Ok, nothing can be scarier to a girl who doesn't want to grow up than receiving a nostalgic email entitled “the last happy childhood,” referring to her own childhood. Why? Because I am too young to be nostalgic, that's why. When my friends start sending me emails with this title, I start thinking they are telling me that our childhood is over. Really? Darn it! You know what? I have a problem with that, because I didn't check that off my calendar!
Regardless of how I organize my calendar, however, I still have a problem with that kind of email. Come on, think with me – do I think my childhood was the best ever? Yes. Do I feel sorry that children today don't have the same experiences I had? Heck, yeah! But talk to my mom! She will say she thinks her childhood was the best ever. She will say she feels sorry for my brothers and I.
In my opinion, it's amazing how many kids today don't know Indiana Jones, Jason Vorhees, Freddy Krueger! Some kids don't even don't Micheal Jackson was black! Some kids have know idea what videotapes or LPs are! Some kids don't even know what a CD or a DVD is!!! All they know are mp3s and movie downloads! They don't go to video stores or game stores – they download stuff on I-pods, I-pads, X-boxes, Play Stations!!! I mean, man! I loved going to a video store and sneaking to the horror movie section! Oh, there is one more thing kids today don't know! Kids today have no idea there was a time in which it was ok not to be politically correct. Can you imagine that kind of life?
Now ask my mom what she thinks! She wishes we could have played outside without worrying about crazy kidnappers, drivers, pollution. She wishes we could have walked everywhere and played in the streets. She wishes we could have known a time when TV had only one channel. And she wishes we didn't just know everything about everything. She thinks her childhood was the last happy childhood.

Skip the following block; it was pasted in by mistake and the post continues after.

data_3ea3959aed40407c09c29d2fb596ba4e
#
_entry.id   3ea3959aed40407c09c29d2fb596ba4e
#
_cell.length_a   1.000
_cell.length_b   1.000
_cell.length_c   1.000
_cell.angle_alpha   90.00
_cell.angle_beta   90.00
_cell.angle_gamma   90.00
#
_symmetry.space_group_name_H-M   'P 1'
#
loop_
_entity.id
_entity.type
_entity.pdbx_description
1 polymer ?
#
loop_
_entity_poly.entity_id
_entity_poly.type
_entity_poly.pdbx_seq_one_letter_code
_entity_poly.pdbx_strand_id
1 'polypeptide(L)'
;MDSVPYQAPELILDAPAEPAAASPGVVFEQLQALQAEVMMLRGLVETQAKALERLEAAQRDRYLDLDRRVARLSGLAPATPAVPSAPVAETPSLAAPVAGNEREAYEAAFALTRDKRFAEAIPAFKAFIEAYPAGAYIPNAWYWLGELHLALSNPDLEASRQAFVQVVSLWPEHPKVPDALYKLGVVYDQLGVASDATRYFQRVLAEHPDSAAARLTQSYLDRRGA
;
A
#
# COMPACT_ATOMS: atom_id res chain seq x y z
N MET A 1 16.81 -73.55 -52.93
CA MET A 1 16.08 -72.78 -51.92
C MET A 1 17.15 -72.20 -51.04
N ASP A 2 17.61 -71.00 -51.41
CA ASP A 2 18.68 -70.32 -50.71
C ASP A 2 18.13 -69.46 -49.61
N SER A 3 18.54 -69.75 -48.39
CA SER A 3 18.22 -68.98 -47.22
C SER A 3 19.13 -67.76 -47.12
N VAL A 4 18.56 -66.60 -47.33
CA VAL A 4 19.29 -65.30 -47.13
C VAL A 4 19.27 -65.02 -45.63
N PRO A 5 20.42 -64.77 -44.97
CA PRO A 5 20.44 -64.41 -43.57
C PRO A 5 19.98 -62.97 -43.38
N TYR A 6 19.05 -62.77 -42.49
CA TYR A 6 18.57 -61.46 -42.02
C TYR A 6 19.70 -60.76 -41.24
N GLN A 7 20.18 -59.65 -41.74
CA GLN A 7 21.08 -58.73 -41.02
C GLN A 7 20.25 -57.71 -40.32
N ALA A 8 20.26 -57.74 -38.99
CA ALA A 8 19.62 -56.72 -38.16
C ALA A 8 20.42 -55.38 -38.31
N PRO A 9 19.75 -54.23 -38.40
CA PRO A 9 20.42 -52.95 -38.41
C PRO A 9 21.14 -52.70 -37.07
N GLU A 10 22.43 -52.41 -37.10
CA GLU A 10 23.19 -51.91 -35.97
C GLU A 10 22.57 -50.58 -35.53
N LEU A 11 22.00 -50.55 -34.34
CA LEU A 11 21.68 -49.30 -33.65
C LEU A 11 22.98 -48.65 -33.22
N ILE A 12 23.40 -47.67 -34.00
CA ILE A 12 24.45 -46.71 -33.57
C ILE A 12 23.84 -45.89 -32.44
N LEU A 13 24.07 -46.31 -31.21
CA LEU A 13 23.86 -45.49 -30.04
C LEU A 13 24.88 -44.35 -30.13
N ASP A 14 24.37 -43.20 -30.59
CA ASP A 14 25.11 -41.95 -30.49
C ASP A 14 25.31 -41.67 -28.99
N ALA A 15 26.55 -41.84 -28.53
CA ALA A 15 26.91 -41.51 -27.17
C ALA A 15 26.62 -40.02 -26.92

Wait a minute! But if hers was the last happy one, than what about mine? I did love my childhood! I mean, yes, I grew up locked in the eighteenth floor of a condo, in a big city. Walking anywhere was just too dangerous and the only safe thing to do was to watch TV all afternoon. Even riding my bike had to be under adult supervision, inside the gates of our condo. So, yes, my childhood, compared to my mom's, was quite a prison. But I had a very happy childhood in my own way. Regardless of what I didn't have, I had my make believe worlds, I had my invisible friends, I had super-powers, I had what every child in every time needs to have a happy childhood – imagination.
Teachers tend to say that children today don't have any more imagination because of computers. Really? Teachers used to say the same thing when I was growing up, just that they talked about TV. But I had plenty of imagination. I think TV actually helped me find even more make-believe worlds.
And I bet when my little brother grows up, he will look at his own computerized childhood and think it was the best ever – texting, virtual reality, downloads, Hannah Montana, High School Musical, blah, blah, blah. He will probably look at the kids of the future and think – poor children, they don't have what I had. He will probably think his was the last happy childhood. Wanna bet?
Your childhood was the last happy childhood – because it was the only one you had.